Ryan Giggs has been acquitted of charges that he was a violent boyfriend who subjected his partner to years of psychological and, at times, physical abuse.

In a hearing at Manchester crown court, the case against Giggs was dropped and the judge, Hilary Manley, issued not-guilty verdicts in the three charges relating to his alleged behaviour towards Kate Greville.

Greville had informed the prosecution in May that she no longer wanted to give evidence because she felt “worn down” and “violated” by the process.
Giggs, the most decorated player in Manchester United’s history, had been charged with headbutting Greville when she tried to break off their relationship on November 1, 2020.

Giggs, 49, was also accused of using controlling and coercive behaviour towards Greville, ten years his junior, during a three-year period before the night of the alleged violence, and a separate offence of assaulting her younger sister, Emma in the same incident.

But the judge formally ended the proceedings after hearing that the Crown Prosecution Service had decided not to proceed in the wake of Greville’s “continuing refusal” to give evidence.

This follows a three-week trial last year that ended with the jury of seven women and four men being unable to reach a majority verdict.
Giggs, a 13-time Premier League champion, had been accused by the prosecution of committing “a litany of abuse, both physical and psychological, of a woman he professed to love”.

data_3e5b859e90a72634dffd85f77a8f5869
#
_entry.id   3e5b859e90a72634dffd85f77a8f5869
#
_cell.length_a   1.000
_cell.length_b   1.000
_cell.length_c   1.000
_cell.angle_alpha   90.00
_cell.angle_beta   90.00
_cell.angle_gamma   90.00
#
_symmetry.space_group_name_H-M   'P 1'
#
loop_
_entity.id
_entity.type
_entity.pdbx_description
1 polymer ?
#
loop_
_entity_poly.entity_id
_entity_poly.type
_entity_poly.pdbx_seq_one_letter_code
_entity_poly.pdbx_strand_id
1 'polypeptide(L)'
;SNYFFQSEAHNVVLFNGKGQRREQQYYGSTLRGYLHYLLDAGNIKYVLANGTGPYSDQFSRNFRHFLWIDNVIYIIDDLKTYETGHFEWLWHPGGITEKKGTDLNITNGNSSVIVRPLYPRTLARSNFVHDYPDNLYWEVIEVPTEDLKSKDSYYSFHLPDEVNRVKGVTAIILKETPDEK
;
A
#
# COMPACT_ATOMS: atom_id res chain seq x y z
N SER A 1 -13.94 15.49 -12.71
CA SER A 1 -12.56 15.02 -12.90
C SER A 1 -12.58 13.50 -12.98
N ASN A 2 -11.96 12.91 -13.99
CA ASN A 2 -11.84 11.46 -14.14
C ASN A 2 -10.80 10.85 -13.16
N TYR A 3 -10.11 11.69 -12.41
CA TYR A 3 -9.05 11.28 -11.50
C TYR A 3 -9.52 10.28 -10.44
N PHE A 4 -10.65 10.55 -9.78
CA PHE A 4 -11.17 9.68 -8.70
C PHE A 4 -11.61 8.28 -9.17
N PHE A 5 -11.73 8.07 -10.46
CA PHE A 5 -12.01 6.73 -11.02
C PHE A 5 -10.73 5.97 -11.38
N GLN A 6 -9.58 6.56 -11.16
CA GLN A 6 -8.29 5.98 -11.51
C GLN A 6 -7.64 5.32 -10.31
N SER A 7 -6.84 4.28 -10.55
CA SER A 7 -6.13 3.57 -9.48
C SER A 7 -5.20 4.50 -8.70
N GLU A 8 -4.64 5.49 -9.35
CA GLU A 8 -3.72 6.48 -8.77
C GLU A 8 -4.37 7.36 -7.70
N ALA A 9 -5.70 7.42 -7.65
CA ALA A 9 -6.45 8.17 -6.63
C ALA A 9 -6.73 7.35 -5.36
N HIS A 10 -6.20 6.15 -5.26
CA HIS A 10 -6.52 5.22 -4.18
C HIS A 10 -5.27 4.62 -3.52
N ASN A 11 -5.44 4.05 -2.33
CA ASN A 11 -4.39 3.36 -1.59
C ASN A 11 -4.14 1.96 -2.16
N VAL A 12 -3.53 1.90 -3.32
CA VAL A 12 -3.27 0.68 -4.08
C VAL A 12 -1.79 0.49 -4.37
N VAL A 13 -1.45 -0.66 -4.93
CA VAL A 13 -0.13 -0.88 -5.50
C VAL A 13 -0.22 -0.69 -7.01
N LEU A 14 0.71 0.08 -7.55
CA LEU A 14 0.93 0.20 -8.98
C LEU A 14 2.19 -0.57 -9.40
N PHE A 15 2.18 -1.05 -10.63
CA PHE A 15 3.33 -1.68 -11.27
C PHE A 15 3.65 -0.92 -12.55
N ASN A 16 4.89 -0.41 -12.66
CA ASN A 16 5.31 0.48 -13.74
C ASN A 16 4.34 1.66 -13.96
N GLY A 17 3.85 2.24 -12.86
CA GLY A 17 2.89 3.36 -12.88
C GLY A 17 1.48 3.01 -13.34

He denied all the charges and Sir Alex Ferguson, his former manager, was among the character witnesses who gave evidence. Under-cross examination, Giggs had broken down in tears as he recalled spending the night of his arrest in a police cell.

Giggs’ defence was that the alleged headbutt was an accidental clash of heads during a drunken argument after he, then the Wales national team manager, came back to his house in Worsley, Greater Manchester, to find Greville packing her belongings and planning to move out. His legal team argued Greville had repeatedly told lies about him after finding out about his serial cheating.

Giggs, who was not required to attend today’s hearing, stepped down as Wales manager in June last year, having not been directly involved with the team since his arrest. Chris Daw, the QC defending Giggs, told the court his client was “deeply relieved” by the decision: “The position is he has always been innocent of these charges. There have been very many lies told about him. In the course of this investigation and prosecution. Going forward, he now looks he rebuild his life and career as an innocent man.”

(Photo: Getty Images)